The Runaway McBride by Elizabeth Thornton

Berkley Sensation

Historical

ISBN: 978-0-425-22634-6

Reviewed by Chris

   

 

Lady Valeria McEcheran is dying. The Scottish townsfolk think her a witch. Her three grandsons don't know what to make of her…talented but delusional storyteller or really one of the last of a long line of powerful seers? Before she passes, she has a message for each of her grandsons. James Burnett, the story's widowed hero, is told his future bride is in danger and he must find her before she dies.

Jump forward three months. James has inherited his grandmother's second sight, a particularly trying gift, but something he has so far ignored. After he catches a glimpse of his grandmother's disapproving face in the mirrored ceiling tiles while trying to have sex with a high-end prostitute, James gives up both whiskey and women. Setting his sights on finding the woman he's dreaming about – Faith McBride, his former fiancée-James uses his considerable railroad baron money to track her down.

The task isn't a difficult one. Not one of the privileged class, Faith McBride, doesn't have a lot of options available to her. Currently, she's a teacher at girls' school, teaching foreign history. When she stumbles upon a photo of a woman who looks like an older version of herself in her father's belongings, she begins to question everything her father told her about her mother and her genealogical background. Unfortunately, her snooping is going to lead her into the danger James has foreseen.

I'm not a diehard historical reader so I cannot tell you if Ms. Thornton's writing is historically accurate nor am I one of those readers who is jarred out of the story by a historical inaccuracy, unless it's a glaring one. What I can tell you is that the plot unspools at a leisurely pace, gently tugging the reader along like a leaf drifting downstream. It isn't one of those books I'd re-read or return to again and again, but nor is it something I wouldn't recommend. (And I am looking forward to reading about the second grandson, Alec, in his own book.) I am disappointed none of the Scottish gentlemen make an appearance in a kilt. What is a Scottish romance without a kilt-clad hero? (Though I could have lived without the Scottish burr making an appearance in the first chapter).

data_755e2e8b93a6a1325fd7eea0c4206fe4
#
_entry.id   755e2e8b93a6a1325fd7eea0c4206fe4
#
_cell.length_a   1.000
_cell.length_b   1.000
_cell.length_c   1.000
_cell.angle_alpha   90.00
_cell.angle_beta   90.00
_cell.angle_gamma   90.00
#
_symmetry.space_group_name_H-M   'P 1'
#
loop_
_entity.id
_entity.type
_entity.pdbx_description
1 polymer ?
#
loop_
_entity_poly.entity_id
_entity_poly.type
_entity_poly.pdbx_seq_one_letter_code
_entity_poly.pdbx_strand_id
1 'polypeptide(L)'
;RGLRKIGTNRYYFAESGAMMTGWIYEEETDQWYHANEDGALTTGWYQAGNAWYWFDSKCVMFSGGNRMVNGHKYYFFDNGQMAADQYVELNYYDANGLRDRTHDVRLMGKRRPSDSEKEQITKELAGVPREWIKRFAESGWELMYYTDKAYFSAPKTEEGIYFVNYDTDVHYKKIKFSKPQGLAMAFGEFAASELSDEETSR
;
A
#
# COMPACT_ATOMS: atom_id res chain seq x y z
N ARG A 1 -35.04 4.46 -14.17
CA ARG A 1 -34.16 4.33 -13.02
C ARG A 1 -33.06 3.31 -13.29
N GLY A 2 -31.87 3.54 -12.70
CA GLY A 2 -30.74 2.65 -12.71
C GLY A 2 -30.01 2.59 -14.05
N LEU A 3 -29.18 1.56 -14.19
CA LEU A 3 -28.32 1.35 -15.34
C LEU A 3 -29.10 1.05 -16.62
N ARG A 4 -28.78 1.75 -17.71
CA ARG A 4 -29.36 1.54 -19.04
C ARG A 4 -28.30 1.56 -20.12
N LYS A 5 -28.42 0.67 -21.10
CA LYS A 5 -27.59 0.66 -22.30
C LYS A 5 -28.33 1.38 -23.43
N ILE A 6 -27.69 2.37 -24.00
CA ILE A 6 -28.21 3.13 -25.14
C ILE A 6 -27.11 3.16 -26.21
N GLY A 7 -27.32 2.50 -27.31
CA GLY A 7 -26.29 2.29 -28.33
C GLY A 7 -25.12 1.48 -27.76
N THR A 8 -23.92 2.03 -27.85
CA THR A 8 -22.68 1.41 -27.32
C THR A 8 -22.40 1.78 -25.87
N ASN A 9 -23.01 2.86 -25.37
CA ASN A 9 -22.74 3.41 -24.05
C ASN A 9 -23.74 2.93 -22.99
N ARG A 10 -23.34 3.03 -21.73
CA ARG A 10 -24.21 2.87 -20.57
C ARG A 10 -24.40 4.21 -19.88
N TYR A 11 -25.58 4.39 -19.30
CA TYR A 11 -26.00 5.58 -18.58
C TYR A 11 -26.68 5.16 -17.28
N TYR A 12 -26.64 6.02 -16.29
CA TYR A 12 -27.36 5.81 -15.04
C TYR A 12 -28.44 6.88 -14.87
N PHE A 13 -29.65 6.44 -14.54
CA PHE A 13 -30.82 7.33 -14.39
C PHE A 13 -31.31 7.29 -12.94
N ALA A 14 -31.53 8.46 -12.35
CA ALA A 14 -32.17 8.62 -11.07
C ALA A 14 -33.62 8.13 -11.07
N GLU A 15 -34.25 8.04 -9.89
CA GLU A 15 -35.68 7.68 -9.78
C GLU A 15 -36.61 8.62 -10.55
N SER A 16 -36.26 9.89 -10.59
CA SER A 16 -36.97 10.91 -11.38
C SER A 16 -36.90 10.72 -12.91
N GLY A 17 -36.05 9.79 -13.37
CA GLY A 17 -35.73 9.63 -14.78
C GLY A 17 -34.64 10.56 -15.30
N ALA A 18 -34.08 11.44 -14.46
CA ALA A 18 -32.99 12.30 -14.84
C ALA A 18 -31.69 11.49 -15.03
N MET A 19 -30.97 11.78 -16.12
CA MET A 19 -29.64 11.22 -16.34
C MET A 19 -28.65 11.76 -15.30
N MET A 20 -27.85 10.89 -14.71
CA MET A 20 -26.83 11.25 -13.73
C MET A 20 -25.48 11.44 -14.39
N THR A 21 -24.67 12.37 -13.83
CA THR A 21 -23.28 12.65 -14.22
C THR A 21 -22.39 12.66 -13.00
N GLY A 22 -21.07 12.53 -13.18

Kidding aside, one plot detail that did really bother me was how such a simple thing as a lack of communication estranged Faith and James in the first place. Engaged after three months of courting, the pair were separated when James has to return to Scotland to take care of some business problems. Faith gets word that James is engaged to his childhood sweetheart; she travels to Scotland to verify this and instead of meeting James, runs into the presumed fiancée. Faith actually believes the woman's lies and flees. James, who has a considerable amount of wealth, never pursues her. He just assumes that she ran off with another man. Whoa. One would think a little investigating would have been done, if Faith was really his one true love, the light of his life, yadda, yadda. But nope. James marries his conniving lady who dies shortly thereafter. And Faith, who never ran off with another man in the first place, becomes a teacher.

The mystery surrounding Faith's family did intrigue me. Everyone is a suspect. There's a nice handful of murders, villains disguised as cops, an eccentric group of people obsessed with Egyptian history, and a cast of mostly well-drawn and interesting secondary characters. Like chicken noodle soup on a bleak day, The Runaway McBride is a gentle, comfort read. No explicit sex, no horribly graphic murder details, an intelligent heroine, an alpha hero, and a detailed villain (though the amount of effort the villain invests doesn't seem quite on par with the actual secret, but to each his own). It's a novel I'd feel comfortable sharing with my grandmother, a co-worker, or a casual acquaintance.

     

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